Appreciating the beauty and diversity of the world, Barry Kuppermann is an American by birth with Brazilian parents and a Thai wife. An M.D. and Ph.D., Kuppermann serves as an AECP physician and board member and says he joined AECP out of respect for its mission and the commitment of the organization’s founder, Dr. Roger Ohanesian.
“My parents immigrated to the United States from Brazil, and I am the first of my family to be born in the U.S. I go to Brazil once or twice a year to lecture on retinal diseases, so I was very sensitive to — and impressed by — the depth of Roger’s commitment in providing eye care for people in his ancestral home,” Kuppermann explains.
Although Kuppermann has been consistently named one of the “Best Doctors in America,” he initially wanted to become a scientist. “I was particularly interested in how humans learn at a cellular level through modifications in the connections of brain cells,” he says.
Kuppermann earned a B.S. in biophysics at the University of California-Berkeley and later attended the California Institute of Technology in Pasadena, where he earned a Ph.D. in neuroscience.
“The part of the brain that we know the most about from a nerve cell connection standpoint was the visual part of the brain,” he explains. “So, at Cal Tech, I became a vision researcher so that I could study how we ‘learn’ how to see.”
Because Kuppermann’s research began to have important implications for clinical ophthalmology, he decided to attend medical school after completing his Ph.D. and pursue an academic career in ophthalmology and vision research.
He attended the University of Miami, graduating with his M.D. in 1985. Later, he attended the Doheny Eye Institute at the University of Southern California (USC) for an internship and residency. The next year, Kuppermann obtained a fellowship with a retina group that had just moved from Johns Hopkins University to suburban Baltimore. Another one-year retina fellowship followed at the University of California-San Diego.
In 1992, Kuppermann became the Chief of Retina Service for the Department of Ophthalmology at the University of California-Irvine. Three years later, he traveled to Armenia with Dr. Ohanesian.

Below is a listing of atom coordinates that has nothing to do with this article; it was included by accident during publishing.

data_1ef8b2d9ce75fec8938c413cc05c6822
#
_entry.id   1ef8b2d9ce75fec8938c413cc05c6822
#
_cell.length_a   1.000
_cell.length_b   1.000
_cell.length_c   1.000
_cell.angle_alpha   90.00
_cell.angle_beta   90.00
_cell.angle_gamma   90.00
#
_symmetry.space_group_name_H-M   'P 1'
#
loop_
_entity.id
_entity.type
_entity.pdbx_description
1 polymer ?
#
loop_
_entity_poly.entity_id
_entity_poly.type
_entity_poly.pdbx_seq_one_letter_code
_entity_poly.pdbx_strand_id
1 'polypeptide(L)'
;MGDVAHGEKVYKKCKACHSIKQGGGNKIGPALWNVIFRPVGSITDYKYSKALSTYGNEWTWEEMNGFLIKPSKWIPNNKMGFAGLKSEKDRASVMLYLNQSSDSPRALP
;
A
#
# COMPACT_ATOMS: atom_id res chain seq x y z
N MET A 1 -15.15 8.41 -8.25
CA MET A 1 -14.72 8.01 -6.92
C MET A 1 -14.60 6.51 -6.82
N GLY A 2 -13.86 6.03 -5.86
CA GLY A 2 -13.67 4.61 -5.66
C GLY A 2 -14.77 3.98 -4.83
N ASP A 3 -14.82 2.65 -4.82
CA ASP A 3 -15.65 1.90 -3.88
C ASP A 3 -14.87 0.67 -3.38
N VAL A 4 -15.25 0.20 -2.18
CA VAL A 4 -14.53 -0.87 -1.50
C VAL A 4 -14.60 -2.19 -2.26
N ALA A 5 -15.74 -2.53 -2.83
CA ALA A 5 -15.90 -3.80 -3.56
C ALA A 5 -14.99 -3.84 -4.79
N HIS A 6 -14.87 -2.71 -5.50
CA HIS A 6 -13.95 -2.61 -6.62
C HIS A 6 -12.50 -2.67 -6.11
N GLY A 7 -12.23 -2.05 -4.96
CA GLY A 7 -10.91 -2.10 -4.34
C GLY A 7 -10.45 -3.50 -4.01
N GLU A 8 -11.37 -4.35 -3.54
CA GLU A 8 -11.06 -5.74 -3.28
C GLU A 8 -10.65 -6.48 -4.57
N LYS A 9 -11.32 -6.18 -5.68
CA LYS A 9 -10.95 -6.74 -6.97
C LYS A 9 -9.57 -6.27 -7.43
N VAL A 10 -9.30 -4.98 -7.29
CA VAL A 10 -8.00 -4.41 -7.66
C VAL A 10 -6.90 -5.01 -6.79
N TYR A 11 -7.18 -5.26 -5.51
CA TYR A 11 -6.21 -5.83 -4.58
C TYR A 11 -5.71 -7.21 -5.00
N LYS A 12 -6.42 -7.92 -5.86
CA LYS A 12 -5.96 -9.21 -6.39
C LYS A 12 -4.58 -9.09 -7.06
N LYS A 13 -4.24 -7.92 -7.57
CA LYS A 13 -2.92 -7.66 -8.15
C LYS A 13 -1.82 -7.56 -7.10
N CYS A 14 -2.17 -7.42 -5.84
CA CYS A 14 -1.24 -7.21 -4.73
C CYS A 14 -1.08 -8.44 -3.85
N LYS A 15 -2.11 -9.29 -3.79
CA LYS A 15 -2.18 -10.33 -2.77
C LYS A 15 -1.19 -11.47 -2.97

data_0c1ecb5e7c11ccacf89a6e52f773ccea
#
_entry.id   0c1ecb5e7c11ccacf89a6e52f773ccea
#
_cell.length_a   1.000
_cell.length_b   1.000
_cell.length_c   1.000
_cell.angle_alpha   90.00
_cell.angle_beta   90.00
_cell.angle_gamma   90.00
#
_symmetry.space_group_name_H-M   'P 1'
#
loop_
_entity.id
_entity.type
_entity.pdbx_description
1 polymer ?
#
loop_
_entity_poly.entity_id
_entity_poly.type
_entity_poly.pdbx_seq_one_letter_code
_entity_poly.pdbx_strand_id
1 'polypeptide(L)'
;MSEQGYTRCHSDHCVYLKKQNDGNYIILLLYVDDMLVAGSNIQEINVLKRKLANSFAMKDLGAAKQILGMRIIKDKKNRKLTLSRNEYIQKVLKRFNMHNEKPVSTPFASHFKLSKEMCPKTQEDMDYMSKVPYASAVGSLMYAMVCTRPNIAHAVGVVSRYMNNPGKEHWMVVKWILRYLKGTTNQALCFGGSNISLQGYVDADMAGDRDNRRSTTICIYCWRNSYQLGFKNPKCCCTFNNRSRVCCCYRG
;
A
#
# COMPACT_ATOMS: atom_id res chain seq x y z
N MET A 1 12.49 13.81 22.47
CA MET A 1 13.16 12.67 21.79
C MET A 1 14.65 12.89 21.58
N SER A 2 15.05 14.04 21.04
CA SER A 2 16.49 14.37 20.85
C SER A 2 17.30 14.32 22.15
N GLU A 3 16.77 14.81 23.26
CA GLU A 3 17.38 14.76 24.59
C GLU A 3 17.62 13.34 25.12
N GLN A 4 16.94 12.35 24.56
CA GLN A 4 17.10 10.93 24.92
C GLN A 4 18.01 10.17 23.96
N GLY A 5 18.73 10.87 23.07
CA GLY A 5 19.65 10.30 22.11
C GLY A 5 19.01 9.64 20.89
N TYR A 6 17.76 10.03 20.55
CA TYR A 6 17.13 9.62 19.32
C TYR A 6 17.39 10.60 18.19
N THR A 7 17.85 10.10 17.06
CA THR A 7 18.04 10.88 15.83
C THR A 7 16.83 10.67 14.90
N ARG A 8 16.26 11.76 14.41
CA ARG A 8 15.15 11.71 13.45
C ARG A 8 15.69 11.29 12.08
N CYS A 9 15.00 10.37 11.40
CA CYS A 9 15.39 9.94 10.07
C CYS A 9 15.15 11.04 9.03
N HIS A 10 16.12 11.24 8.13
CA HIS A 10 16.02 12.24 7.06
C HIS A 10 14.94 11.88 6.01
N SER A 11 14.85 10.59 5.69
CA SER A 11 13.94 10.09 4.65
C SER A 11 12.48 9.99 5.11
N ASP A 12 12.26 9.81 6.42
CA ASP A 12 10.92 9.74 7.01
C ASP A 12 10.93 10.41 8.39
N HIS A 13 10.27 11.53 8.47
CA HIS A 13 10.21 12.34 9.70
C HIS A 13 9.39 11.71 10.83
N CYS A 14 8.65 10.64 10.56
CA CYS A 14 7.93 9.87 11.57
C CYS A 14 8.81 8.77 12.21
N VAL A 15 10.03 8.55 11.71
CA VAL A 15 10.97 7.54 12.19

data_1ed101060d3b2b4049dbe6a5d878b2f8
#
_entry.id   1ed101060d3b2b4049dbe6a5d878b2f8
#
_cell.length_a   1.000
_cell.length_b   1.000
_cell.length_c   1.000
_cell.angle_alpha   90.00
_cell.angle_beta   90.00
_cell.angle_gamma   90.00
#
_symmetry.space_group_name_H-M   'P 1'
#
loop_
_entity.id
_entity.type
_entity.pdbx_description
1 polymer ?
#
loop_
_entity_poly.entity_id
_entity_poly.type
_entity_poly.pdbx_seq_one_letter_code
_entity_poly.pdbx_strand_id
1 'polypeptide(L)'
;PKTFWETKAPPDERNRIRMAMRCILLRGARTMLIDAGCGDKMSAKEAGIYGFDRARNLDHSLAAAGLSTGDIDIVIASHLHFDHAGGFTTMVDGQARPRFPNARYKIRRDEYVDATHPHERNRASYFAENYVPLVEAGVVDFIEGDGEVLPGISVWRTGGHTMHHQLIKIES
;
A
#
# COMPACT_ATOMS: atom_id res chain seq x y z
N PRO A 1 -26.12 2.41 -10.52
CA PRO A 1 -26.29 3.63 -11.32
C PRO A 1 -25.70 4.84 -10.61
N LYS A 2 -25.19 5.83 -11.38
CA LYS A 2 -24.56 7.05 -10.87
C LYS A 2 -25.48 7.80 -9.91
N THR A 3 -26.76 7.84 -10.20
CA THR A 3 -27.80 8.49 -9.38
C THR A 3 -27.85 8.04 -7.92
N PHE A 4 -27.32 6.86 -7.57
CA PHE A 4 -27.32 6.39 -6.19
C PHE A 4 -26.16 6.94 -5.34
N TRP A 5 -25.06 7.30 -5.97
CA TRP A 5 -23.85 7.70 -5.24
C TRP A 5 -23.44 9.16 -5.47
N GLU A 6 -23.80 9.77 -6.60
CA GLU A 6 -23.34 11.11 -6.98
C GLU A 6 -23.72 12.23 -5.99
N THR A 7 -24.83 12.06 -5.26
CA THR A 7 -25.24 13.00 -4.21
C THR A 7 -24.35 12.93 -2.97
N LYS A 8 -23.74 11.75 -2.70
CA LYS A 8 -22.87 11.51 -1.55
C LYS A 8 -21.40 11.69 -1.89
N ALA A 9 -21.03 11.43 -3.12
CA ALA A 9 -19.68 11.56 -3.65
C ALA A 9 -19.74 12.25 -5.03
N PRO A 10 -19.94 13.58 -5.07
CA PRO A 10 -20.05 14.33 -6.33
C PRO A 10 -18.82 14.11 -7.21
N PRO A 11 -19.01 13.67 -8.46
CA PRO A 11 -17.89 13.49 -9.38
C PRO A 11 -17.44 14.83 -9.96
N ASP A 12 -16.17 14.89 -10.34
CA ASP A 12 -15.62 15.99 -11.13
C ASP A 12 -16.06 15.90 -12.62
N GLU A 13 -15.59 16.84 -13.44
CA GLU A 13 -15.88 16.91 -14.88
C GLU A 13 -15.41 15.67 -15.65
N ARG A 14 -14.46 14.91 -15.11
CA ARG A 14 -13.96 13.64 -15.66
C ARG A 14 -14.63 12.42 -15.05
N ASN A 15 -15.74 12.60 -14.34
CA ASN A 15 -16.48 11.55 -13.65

“It was clear to me at that time that to provide significant and effective retina care, visits once or twice a year would be inadequate as the retina doesn’t ‘keep’ the way that cataracts usually do and glaucoma frequently does,” he explained.
So, Kuppermann arranged for an Armenian ophthalmologist, Armen Vartanian, to attend UCI for one year as a clinical and surgical fellow. By the end of the fellowship, Kupperman says that Armen was fully trained in modern Western retinal philosophy and methodology, both clinically and surgically.
He also describes a particularly successful AECP operation involving a patient flown to UCI from Yerevan.
“I performed an exhaustive 6-8 hour surgery, which took [the patient] from near total blindness to functional vision,” Kuppermann says. “She was a juvenile diabetic… but it amazed me that someone could have such severe diabetic retinopathy that it would take eight hours of surgery to repair… which is the single longest surgery of my career.” A typical surgery, he adds, is usually one to two hours and sometimes three hours for a severe case.
Kuppermann’s career is filled with numerous honors and awards and his name repeatedly appears in several “Best Doctors” and “Best Ophthalmologists” lists. In addition, he stays involved in many professional and community activities, including membership in the Western Retina Study Club, Orange County Society of Ophthalmology, Los Angeles County Medical Association, Retina Society, Vitreous Society, Pan-American Association of Ophthalmology, American Medical Association, and American Academy of Ophthalmology.
Despite a crowded professional schedule, Dr. Kuppermann makes time to serve on the AECP Board of Directors and as an AECP physician. He finds the latter role especially rewarding.
“As a university-based physician, I have committed my career to teaching as well as participating in the all-important network of providing care to our local patients in need — both those with and without financial means,” he explains. “Being an AECP physician is an extension of that same philosophy.”
One patient whom Kuppermann examined during his 1995 trip to Armenia even moved to Los Angeles just so the doctor could treat him.
“He had a complicated condition called Behcet’s Disease, which had blinded one of his eyes in Armenia by the time he was 15. Suddenly, one day, a year or so after the examination in Armenia, he called to let me know that he had moved to Hollywood with his mother and sister to be treated by me,” Kuppermann explains. “He would come down from Hollywood to Orange County once or twice a month for his care. With continued monitoring and care of his eye disease, he maintained 20/20 vision in his remaining eye for five years or so until he died of neurological complications of his disease.”
Despite the long hours spent helping patients, Kuppermann, who lives in Laguna Beach, spends his spare time with wife, Jantana, and sons Jacob and Ethan. He enjoys “simple adventures” with his kids, including trips to the beach, library, and museums. Travel remains a “big focal point” in Kuppermann’s life and he enjoys “sharing the world” with his family.
Kuppermann has a “fundamental gratitude” in his approach to life as he spends his day treating people with significant vision problems in their life.
“As long as I have the love of my family and reasonable health, I’m satisfied,” Dr. Kuppermann says. “I feel fortunate to be able to do something so meaningful with my life, be paid enough to do it that I am able to put a roof over my family’s head, and still have time and money left over for fun adventures all over the world with my wife and children.”